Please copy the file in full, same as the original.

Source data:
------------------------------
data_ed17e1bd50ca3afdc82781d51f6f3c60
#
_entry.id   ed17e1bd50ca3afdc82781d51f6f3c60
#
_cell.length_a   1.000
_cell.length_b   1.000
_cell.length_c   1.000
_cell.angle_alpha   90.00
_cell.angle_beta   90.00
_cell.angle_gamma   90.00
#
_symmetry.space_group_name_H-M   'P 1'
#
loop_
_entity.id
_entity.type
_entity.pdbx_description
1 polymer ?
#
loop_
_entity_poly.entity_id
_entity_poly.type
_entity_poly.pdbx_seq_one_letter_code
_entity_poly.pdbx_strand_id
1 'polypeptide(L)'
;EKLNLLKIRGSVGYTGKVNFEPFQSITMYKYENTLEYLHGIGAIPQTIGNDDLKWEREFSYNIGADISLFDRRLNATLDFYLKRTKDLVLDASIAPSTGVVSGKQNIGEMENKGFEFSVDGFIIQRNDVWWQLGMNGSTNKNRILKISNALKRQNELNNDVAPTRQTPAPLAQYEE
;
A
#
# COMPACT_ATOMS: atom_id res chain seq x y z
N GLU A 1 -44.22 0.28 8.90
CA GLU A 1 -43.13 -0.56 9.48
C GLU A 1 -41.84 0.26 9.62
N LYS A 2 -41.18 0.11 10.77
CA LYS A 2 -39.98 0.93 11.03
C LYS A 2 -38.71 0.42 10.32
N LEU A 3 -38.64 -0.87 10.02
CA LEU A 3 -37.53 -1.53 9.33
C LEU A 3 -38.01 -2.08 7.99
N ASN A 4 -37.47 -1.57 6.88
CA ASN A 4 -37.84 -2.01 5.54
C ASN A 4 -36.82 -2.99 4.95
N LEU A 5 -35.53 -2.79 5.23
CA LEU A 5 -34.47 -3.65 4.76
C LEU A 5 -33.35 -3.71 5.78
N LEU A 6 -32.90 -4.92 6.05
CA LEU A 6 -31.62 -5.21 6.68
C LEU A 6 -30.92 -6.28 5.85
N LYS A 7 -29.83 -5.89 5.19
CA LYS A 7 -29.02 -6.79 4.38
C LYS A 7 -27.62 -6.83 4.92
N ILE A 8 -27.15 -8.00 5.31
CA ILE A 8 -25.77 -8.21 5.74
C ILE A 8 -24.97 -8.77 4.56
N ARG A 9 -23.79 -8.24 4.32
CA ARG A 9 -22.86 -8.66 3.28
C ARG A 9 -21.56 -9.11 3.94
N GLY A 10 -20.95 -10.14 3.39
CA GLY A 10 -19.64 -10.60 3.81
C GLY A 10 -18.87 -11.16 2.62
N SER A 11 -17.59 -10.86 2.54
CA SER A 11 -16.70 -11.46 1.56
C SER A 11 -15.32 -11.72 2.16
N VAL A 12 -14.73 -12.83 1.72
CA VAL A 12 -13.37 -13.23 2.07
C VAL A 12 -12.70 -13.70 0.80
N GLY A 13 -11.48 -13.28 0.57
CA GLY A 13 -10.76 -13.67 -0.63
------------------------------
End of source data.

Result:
data_ed17e1bd50ca3afdc82781d51f6f3c60
#
_entry.id   ed17e1bd50ca3afdc82781d51f6f3c60
#
_cell.length_a   1.000
_cell.length_b   1.000
_cell.length_c   1.000
_cell.angle_alpha   90.00
_cell.angle_beta   90.00
_cell.angle_gamma   90.00
#
_symmetry.space_group_name_H-M   'P 1'
#
loop_
_entity.id
_entity.type
_entity.pdbx_description
1 polymer ?
#
loop_
_entity_poly.entity_id
_entity_poly.type
_entity_poly.pdbx_seq_one_letter_code
_entity_poly.pdbx_strand_id
1 'polypeptide(L)'
;EKLNLLKIRGSVGYTGKVNFEPFQSITMYKYENTLEYLHGIGAIPQTIGNDDLKWEREFSYNIGADISLFDRRLNATLDFYLKRTKDLVLDASIAPSTGVVSGKQNIGEMENKGFEFSVDGFIIQRNDVWWQLGMNGSTNKNRILKISNALKRQNELNNDVAPTRQTPAPLAQYEE
;
A
#
# COMPACT_ATOMS: atom_id res chain seq x y z
N GLU A 1 -44.22 0.28 8.90
CA GLU A 1 -43.13 -0.56 9.48
C GLU A 1 -41.84 0.26 9.62
N LYS A 2 -41.18 0.11 10.77
CA LYS A 2 -39.98 0.93 11.03
C LYS A 2 -38.71 0.42 10.32
N LEU A 3 -38.64 -0.87 10.02
CA LEU A 3 -37.53 -1.53 9.33
C LEU A 3 -38.01 -2.08 7.99
N ASN A 4 -37.47 -1.57 6.88
CA ASN A 4 -37.84 -2.01 5.54
C ASN A 4 -36.82 -2.99 4.95
N LEU A 5 -35.53 -2.79 5.23
CA LEU A 5 -34.47 -3.65 4.76
C LEU A 5 -33.35 -3.71 5.78
N LEU A 6 -32.90 -4.92 6.05
CA LEU A 6 -31.62 -5.21 6.68
C LEU A 6 -30.92 -6.28 5.85
N LYS A 7 -29.83 -5.89 5.19
CA LYS A 7 -29.02 -6.79 4.38
C LYS A 7 -27.62 -6.83 4.92
N ILE A 8 -27.15 -8.00 5.31
CA ILE A 8 -25.77 -8.21 5.74
C ILE A 8 -24.97 -8.77 4.56
N ARG A 9 -23.79 -8.24 4.32
CA ARG A 9 -22.86 -8.66 3.28
C ARG A 9 -21.56 -9.11 3.94
N GLY A 10 -20.95 -10.14 3.39
CA GLY A 10 -19.64 -10.60 3.81
C GLY A 10 -18.87 -11.16 2.62
N SER A 11 -17.59 -10.86 2.54
CA SER A 11 -16.70 -11.46 1.56
C SER A 11 -15.32 -11.72 2.16
N VAL A 12 -14.73 -12.83 1.72
CA VAL A 12 -13.37 -13.23 2.07
C VAL A 12 -12.70 -13.70 0.80
N GLY A 13 -11.48 -13.28 0.57
CA GLY A 13 -10.76 -13.67 -0.63